As discussed, the swing is the basis of all kettlebell ballistic movements. It starts with a hinge, not a squat—this is very important. In a hinge, the bend in your hips comes before the bend in your knees. Hinging also means you should bend your knees to a lesser degree than that of your hips. Do not squat! You will be swinging the kettlebell from behind your knees, with your grip above your knees. Remember to bend more at your hips with a slight bend at your knees and a straight and strong back. You will be incorporating your posterior chain and momentum to generate the power of the movement. As a result, the kettlebell should feel almost weightless when it comes up to the terminal position of shoul- der height. Squeezing your glutes at the top of the motion, you should be stand– ing straight and upright with hips forward and knees straight (there should be no overarching of the back) at the end of the motion.

The kettlebell should swing between and behind your legs and up to shoulder height in a nonstop, repetitive motion.

  1. With both hands, pick up the kettlebell by the handle and sit back in a hinge, bending first and more deeply at the hips, then at the knees.
  2. From the hinged position, swing the kettlebell back and behind your knees.
  3. Swing the kettlebell up to shoulder level with your arms straight as you thrust your hips forward and raise your torso back into the standing position.
    • Make sure your butt muscles are engaged by squeezing your glutes together tightly.
    • Do not raise the kettlebell with your arms. Your arms and the kettlebell should feel weightless through the entire motion.

  4. At the top of the swing, remember to keep your arms straight, thrust your hips forward, straighten your knees, and swing the kettlebell no higher than chest level as you rise to a standing position.

• Do not bend back at the top of the motion.



5. Continue without stopping back down into your hinge and repeat steps 1–4. Create a nonstop fluid motion of the swing, with the kettlebell going behind the knees and back up to shoulder level.

Notice how everyone’s swing is slightly different, but the hinge remains a constant!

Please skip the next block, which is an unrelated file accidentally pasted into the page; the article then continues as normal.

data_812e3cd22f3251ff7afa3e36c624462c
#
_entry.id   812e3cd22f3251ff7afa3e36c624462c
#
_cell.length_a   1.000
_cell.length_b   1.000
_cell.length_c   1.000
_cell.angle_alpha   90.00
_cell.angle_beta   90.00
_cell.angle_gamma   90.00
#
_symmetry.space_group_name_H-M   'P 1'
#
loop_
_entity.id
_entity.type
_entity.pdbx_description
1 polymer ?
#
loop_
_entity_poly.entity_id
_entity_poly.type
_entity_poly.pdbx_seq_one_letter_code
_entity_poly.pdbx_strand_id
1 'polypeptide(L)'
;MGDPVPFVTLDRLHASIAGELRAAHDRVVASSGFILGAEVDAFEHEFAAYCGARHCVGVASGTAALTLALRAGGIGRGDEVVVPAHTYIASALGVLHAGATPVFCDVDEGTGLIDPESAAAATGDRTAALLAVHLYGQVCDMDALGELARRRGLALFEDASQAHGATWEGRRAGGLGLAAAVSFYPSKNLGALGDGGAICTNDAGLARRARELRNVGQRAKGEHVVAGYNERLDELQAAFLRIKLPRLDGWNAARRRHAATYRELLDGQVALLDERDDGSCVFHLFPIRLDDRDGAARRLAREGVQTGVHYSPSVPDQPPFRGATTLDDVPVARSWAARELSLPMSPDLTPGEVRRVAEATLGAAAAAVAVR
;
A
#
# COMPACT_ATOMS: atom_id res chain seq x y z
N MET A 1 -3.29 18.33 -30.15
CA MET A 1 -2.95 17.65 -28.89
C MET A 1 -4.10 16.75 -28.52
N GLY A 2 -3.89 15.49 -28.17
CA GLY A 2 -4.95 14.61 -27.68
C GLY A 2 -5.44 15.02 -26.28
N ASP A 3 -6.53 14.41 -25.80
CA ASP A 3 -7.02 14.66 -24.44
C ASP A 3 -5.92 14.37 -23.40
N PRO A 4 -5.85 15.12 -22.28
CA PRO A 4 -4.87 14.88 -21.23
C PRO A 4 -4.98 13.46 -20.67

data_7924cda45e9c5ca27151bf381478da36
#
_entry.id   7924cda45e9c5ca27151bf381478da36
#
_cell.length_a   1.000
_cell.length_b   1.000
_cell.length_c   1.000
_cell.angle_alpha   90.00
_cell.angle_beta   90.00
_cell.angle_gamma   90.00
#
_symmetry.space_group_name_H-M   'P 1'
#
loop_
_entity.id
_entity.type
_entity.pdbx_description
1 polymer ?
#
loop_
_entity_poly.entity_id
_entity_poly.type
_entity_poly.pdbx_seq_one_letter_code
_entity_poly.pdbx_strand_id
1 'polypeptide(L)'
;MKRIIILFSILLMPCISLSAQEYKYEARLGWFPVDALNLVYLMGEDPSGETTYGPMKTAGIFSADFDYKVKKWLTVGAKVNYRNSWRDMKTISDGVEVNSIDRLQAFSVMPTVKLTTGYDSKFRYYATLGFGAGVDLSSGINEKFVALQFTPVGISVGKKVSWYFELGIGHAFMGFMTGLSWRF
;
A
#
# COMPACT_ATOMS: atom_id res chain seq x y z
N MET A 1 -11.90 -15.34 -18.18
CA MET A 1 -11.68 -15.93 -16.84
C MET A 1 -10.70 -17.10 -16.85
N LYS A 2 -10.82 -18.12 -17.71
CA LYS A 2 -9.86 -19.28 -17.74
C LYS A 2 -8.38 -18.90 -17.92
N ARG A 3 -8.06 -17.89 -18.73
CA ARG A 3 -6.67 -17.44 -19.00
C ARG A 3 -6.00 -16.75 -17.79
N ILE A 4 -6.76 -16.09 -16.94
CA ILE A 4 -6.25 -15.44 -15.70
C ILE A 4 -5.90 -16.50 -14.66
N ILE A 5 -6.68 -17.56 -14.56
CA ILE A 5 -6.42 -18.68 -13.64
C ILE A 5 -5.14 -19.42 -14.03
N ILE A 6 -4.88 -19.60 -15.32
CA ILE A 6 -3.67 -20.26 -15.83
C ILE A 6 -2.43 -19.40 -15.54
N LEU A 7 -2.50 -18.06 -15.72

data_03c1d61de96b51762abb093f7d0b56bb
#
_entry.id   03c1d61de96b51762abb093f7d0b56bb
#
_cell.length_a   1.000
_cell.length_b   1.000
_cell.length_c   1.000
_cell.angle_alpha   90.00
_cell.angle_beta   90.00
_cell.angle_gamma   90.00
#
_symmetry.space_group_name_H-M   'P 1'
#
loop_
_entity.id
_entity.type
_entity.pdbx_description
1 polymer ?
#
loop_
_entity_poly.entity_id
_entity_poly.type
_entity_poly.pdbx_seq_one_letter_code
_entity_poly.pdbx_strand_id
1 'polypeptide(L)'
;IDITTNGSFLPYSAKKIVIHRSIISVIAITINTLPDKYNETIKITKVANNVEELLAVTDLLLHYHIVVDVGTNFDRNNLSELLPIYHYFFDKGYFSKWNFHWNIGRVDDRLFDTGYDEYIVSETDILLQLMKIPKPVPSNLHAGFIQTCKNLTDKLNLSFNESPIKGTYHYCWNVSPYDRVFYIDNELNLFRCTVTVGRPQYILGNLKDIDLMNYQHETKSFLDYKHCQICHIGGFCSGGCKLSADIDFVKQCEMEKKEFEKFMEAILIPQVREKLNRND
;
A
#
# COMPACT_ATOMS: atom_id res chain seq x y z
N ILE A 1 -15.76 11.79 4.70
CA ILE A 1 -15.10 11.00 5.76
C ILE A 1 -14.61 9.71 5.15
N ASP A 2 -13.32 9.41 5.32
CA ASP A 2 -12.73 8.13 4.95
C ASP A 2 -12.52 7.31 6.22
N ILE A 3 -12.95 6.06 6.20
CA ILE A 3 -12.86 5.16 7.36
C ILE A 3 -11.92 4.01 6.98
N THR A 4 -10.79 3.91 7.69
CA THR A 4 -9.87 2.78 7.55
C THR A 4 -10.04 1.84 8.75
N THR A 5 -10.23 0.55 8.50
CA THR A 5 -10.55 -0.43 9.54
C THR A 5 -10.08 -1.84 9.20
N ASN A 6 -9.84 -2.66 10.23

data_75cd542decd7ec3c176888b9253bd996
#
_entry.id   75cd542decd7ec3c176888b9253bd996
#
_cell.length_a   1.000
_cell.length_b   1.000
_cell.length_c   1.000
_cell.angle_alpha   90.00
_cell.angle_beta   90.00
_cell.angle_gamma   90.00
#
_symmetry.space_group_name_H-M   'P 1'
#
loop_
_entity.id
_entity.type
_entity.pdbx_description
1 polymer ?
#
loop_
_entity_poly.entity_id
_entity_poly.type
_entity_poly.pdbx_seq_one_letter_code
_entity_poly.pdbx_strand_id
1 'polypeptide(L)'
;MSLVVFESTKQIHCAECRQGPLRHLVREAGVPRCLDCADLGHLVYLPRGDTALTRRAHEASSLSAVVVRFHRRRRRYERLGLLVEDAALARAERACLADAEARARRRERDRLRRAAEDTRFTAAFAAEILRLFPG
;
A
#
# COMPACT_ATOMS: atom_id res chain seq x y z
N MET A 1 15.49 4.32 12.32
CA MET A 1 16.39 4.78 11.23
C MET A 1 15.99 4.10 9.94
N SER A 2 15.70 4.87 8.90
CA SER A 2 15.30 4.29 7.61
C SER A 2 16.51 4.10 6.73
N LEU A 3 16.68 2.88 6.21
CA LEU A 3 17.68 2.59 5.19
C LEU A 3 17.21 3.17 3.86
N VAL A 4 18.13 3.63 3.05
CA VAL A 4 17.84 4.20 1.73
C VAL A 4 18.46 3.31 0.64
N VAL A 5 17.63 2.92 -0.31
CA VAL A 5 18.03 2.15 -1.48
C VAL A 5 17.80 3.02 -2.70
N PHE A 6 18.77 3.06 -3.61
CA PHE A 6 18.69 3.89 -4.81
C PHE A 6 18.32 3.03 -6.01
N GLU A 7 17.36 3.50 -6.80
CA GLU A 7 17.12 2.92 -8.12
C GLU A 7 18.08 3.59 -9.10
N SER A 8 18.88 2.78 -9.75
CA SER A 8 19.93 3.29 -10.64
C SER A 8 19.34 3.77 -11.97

The Hinge

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The first thing to understand with kettlebells is that you must link your body together into one strong chain of action. This principle ensures that you will not be placing too much pressure on any one joint or muscle.Additionally, it will secure the total-body principles on which kettlebells are built. Link your body by applying proper form, checking your alignment and center of gravity, and executing each move with a flow of motion.

Stay rooted into the ground. Never explode out with the kettlebell and find your heels or toes off balance or off the ground. In swinging motions especially, keep yourself rooted and remember to engage the glutes.

In your swing, do not squat! Generate power with your hips by pushing your hips back toward the wall behind you (not by squatting to the floor) and then snapping your hips forward.

Do not hyperextend or bend your back into a backward bend. Your glutes must squeeze together before you can even attempt a backward bend.

Aim to squeeze your glutes before the kettlebell reaches face level—as it does, pop the hip forward and consciously let the kettlebell fall back behind the knees.

At the hinge, the kettlebell falls above and behind the knees. At the standing position, it comes up to face level and no higher.

Speed comes from making sure your force and body drop the kettlebell down, not letting gravity do all the work.

Swing dos and don’ts

Don’t squat! If you squat during this motion, it will not be a posterior chain motion, therefore you won’t be focusing on the glutes and hamstrings—the very area this motion was created for! Remember—a squat is a squat and a hinge is a hinge!

Don’t lift the kettlebell with your arms! You can easily hurt yourself, plus this is not a lift or an arm exercise. The kettlebell should feel weightless in your arms the entire time.

Don’t keep your legs straight. The hinge required for a kettlebell swing has a mild bend at the knee and hip—it’s not a full extension.

Don’t backward bend. Remember that your butt muscles are supposed to
stop the motion of the bell at the top. If you let the kettlebell go past your
shoulders and you do not engage the glutes, you risk hurting your back instead of strengthening your back, core, and butt muscles. So make sure to stop at shoulder level, and keep your glutes activated and protecting the back. Your butt muscles should not allow a backward bend.

rEMEMBEr: All of your swinging motions will come from this form, so practice this and try to execute each step as instructed. If you are not following the protocol, you are not doing a kettlebell swing, and you are not getting the benefit. So no squatting or arm lifts; use your hinge and the power generated by your hips as well as the stability of your core—nothing else!

MOST common mistakes: You are NOT squatting. You are NOT raising the kettlebell with your arms. At no point is the swing an arm- or quad-dominant motion. It is all hips and core.

The kettlebell swing requires a hinge, not a squat.

Hinge Squat